I leave you with Regret, but part we must.
Whilst thus he spoke, her Eyes around him walk'd,
T'examine what provoking Monster talk'd.
Wonder, Aversion held her silent long,
At length a Floud of Rage thus forc'd her Tongue.
Thou art to nothing soft or sweet a-kin,
Thy Father ne'er touch'd Flute or Violin.
No Woman bore thee, from some Rock th'art sprung,
A Rock is able to repeat a Song.
Pity or Love never came near thy Heart;
More faithless than thy Fiddle-strings thou art,
Which for their Truth on alt'ring Air relie,
And as the Weather is are firm or flie.
Traytour, I took thee'n Purse and Person bare;
When many a Wench of both had had their share.
Thy Finery, thy graceful Part is mine;
And now, forsooth, I've made him Great, and shine,
With Earth and Heav'n he is in high Esteem;
His Father's Soul leaves Joys above for him.
Suppose a Soul from Earth to Heav'n can pass,
Wou'd it take such a Journey for an Ass?
[Page 22] Go, for thy Ruine, thy Lavinia wed;
Anchor on Needles, seek thy floating Bread
In the uncertain Air of windy Song,
In a great waving Town ne'er fixing long;
But what it lately lifted to the Skies
Soon sinks to Hell; as Humours fall or rise.
Shortly, wrack'd Wretch! split into Girls and Boys,
And swimming only on thy frail Employs,
Thou bitterly wilt curse our Parting Hour;
And wish, once more, my Heart were in thy Pow'r:
In vain, Scorn only shalt thou have from me.
Then the tormenting, haunting Memory
Of my Endearing Love for ever lost,
Shall, like a Restless, Dire, Infernal Ghost,
Freeze thee i' Bed, and blast thee at thy Board,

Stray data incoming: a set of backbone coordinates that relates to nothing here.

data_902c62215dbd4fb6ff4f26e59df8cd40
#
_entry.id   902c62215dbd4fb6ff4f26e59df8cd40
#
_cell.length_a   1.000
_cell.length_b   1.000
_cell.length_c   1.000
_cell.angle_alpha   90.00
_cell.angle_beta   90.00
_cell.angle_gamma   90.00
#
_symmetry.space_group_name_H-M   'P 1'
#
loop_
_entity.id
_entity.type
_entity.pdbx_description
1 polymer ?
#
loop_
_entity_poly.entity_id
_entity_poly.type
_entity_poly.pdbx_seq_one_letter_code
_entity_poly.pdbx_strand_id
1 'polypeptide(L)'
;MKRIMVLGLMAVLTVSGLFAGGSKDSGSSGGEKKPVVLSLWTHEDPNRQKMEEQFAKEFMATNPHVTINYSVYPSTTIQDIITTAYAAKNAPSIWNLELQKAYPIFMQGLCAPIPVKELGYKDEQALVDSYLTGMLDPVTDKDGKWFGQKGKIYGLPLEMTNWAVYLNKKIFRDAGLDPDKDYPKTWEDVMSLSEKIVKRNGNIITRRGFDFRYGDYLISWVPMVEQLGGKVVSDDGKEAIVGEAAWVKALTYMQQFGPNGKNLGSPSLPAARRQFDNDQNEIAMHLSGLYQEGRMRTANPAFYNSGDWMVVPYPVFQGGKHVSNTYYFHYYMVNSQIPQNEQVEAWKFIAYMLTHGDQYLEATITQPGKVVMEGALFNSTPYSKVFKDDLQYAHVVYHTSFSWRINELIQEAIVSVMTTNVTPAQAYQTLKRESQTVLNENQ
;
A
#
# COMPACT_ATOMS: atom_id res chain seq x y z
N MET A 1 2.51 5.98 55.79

Till thou'rt the verier Ghost, and more abhorr'd.
This News will bring great Pleasure to my Ear,
And be the only Musick I shall bear.
Then she abruptly hurry'd from his Eyes,
Left him in Fears, deep-studying soft Replyes.
Muse, leave him too a Moment, and attend
The injur'd Fair, to give her Griefs an End.
As drawn by Dragons home she swiftly whirl'd,
There on her Bed her lovely Body hurl'd.
Then sigh'd, wept, groan'd, oft into Swoonings fell;
Oh! Love! to what canst thou not Hearts compel?
[Page 23] Love drives this Beauty, late so full of Pride,
Once more to wooe, once more to be deni'd.
Submission she resolves by Fan to send,
And leave no way untry'd the Youth to bend.
Ah, Fan! said she, I cannot lose him so;
With softest Words to haughty Minnum go.
Ask for what Crimes I am thus odious grown;
Besides my o'er-fond Love I know of none.
And I desire that Errour to amend,
I only beg for it an easier End;
A Death less violent. I do not pray
He wou'd cast off his fair Lavinia.
Only stay with me, and my Voice improve,
Till I have got the better of my Love.
This Favour's innocent, and 'tis the last
Return I beg, for all Endearings past.
Kind Fan repeats her Message oft with Tears
To Minnum vainly, Fate had stop'd his Ears.
As on a Giant-Oak when Tempests crowd,
And strongly strive to crush; th' Uproar is loud:
Oft his vast Trunk beneath their Vigor bows,
The Earth is beaten with her broken Boughs;
Yet still their Hold his Roots unvanquish'd keep,
His Head's not loftier than his Feet are deep.
The Heroe thus attack'd by Tears and Pray'rs,
Felt in his Bosom strong contending Cares,
[Page 24] And pitying Drops rowl'd down her Cheeks in vain;
His last Designs firm rooted still remain.
The fair One then begg'd Death; the Sight abhorr'd
Of Heav'n, which on her Head such Ruine pour'd.
'T was Night, when the tyr'd World takes needful ease;
Silent were Fields, quiet were cruel Seas.
Wild Winds were banish'd, lofty Woods were still,
Stars seem'd to rest upon the Heav'nly Hill.
Fast slept the Cattel, though in thorny Brakes,
And deep the Fish, whether in oozy Lakes,
Or in the murmuring, unquiet Streams.
The watchful Dogs bark'd only in their Dreams.
The breathless Air had not the Strength to wake
The least of Birds, nor weakest Leaf to shake.
Sleep in this Silence stole all Care away,
But what in the unhappy Beauty lay.
She in the gen'ral Peace not once engag'd;
Increasing Tempests in her Bosom rag'd.
This cruel Night as bad a Day pursues,
And to the wretched Lady brought the News,
Minnum with his new Love was seen to meet.
Then twice and thrice she violently beat
Her graceful Bosom, tore her flowing Hair,